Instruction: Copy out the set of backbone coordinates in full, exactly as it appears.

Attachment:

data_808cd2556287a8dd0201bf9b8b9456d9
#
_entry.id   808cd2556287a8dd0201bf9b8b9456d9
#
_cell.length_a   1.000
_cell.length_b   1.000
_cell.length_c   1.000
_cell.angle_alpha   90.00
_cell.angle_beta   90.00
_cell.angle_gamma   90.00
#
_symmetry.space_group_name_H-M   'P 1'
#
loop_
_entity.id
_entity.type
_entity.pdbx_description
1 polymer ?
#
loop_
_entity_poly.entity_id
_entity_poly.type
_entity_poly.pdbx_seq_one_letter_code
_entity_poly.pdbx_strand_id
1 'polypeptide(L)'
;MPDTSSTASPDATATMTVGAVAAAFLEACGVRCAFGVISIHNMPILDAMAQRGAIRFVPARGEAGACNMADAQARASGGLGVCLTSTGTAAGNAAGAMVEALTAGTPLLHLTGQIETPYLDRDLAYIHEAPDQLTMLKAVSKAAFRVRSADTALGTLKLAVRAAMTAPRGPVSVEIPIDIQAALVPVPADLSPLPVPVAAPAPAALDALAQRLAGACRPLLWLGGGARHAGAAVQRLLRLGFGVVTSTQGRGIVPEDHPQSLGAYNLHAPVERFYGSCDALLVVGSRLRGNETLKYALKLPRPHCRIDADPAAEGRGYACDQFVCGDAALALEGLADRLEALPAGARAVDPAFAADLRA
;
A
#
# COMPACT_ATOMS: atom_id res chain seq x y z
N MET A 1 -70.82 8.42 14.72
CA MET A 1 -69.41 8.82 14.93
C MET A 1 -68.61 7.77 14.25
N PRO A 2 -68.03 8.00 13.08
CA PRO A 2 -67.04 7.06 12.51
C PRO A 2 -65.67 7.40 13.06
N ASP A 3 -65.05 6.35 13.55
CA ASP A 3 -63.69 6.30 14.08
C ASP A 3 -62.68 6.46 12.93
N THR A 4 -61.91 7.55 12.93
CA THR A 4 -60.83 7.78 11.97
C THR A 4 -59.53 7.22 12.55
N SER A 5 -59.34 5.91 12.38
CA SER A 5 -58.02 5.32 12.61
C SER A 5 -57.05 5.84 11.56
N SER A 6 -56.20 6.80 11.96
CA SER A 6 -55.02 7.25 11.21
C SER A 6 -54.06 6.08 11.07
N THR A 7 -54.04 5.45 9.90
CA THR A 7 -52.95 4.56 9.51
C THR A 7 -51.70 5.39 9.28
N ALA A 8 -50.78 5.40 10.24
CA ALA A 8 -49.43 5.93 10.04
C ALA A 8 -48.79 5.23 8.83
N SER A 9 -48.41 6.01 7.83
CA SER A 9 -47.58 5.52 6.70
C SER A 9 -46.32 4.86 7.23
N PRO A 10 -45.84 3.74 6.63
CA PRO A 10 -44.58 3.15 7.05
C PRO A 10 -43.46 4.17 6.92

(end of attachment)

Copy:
data_808cd2556287a8dd0201bf9b8b9456d9
#
_entry.id   808cd2556287a8dd0201bf9b8b9456d9
#
_cell.length_a   1.000
_cell.length_b   1.000
_cell.length_c   1.000
_cell.angle_alpha   90.00
_cell.angle_beta   90.00
_cell.angle_gamma   90.00
#
_symmetry.space_group_name_H-M   'P 1'
#
loop_
_entity.id
_entity.type
_entity.pdbx_description
1 polymer ?
#
loop_
_entity_poly.entity_id
_entity_poly.type
_entity_poly.pdbx_seq_one_letter_code
_entity_poly.pdbx_strand_id
1 'polypeptide(L)'
;MPDTSSTASPDATATMTVGAVAAAFLEACGVRCAFGVISIHNMPILDAMAQRGAIRFVPARGEAGACNMADAQARASGGLGVCLTSTGTAAGNAAGAMVEALTAGTPLLHLTGQIETPYLDRDLAYIHEAPDQLTMLKAVSKAAFRVRSADTALGTLKLAVRAAMTAPRGPVSVEIPIDIQAALVPVPADLSPLPVPVAAPAPAALDALAQRLAGACRPLLWLGGGARHAGAAVQRLLRLGFGVVTSTQGRGIVPEDHPQSLGAYNLHAPVERFYGSCDALLVVGSRLRGNETLKYALKLPRPHCRIDADPAAEGRGYACDQFVCGDAALALEGLADRLEALPAGARAVDPAFAADLRA
;
A
#
# COMPACT_ATOMS: atom_id res chain seq x y z
N MET A 1 -70.82 8.42 14.72
CA MET A 1 -69.41 8.82 14.93
C MET A 1 -68.61 7.77 14.25
N PRO A 2 -68.03 8.00 13.08
CA PRO A 2 -67.04 7.06 12.51
C PRO A 2 -65.67 7.40 13.06
N ASP A 3 -65.05 6.35 13.55
CA ASP A 3 -63.69 6.30 14.08
C ASP A 3 -62.68 6.46 12.93
N THR A 4 -61.91 7.55 12.93
CA THR A 4 -60.83 7.78 11.97
C THR A 4 -59.53 7.22 12.55
N SER A 5 -59.34 5.91 12.38
CA SER A 5 -58.02 5.32 12.61
C SER A 5 -57.05 5.84 11.56
N SER A 6 -56.20 6.80 11.96
CA SER A 6 -55.02 7.25 11.21
C SER A 6 -54.06 6.08 11.07
N THR A 7 -54.04 5.45 9.90
CA THR A 7 -52.95 4.56 9.51
C THR A 7 -51.70 5.39 9.28
N ALA A 8 -50.78 5.40 10.24
CA ALA A 8 -49.43 5.93 10.04
C ALA A 8 -48.79 5.23 8.83
N SER A 9 -48.41 6.01 7.83
CA SER A 9 -47.58 5.52 6.70
C SER A 9 -46.32 4.86 7.23
N PRO A 10 -45.84 3.74 6.63
CA PRO A 10 -44.58 3.15 7.05
C PRO A 10 -43.46 4.17 6.92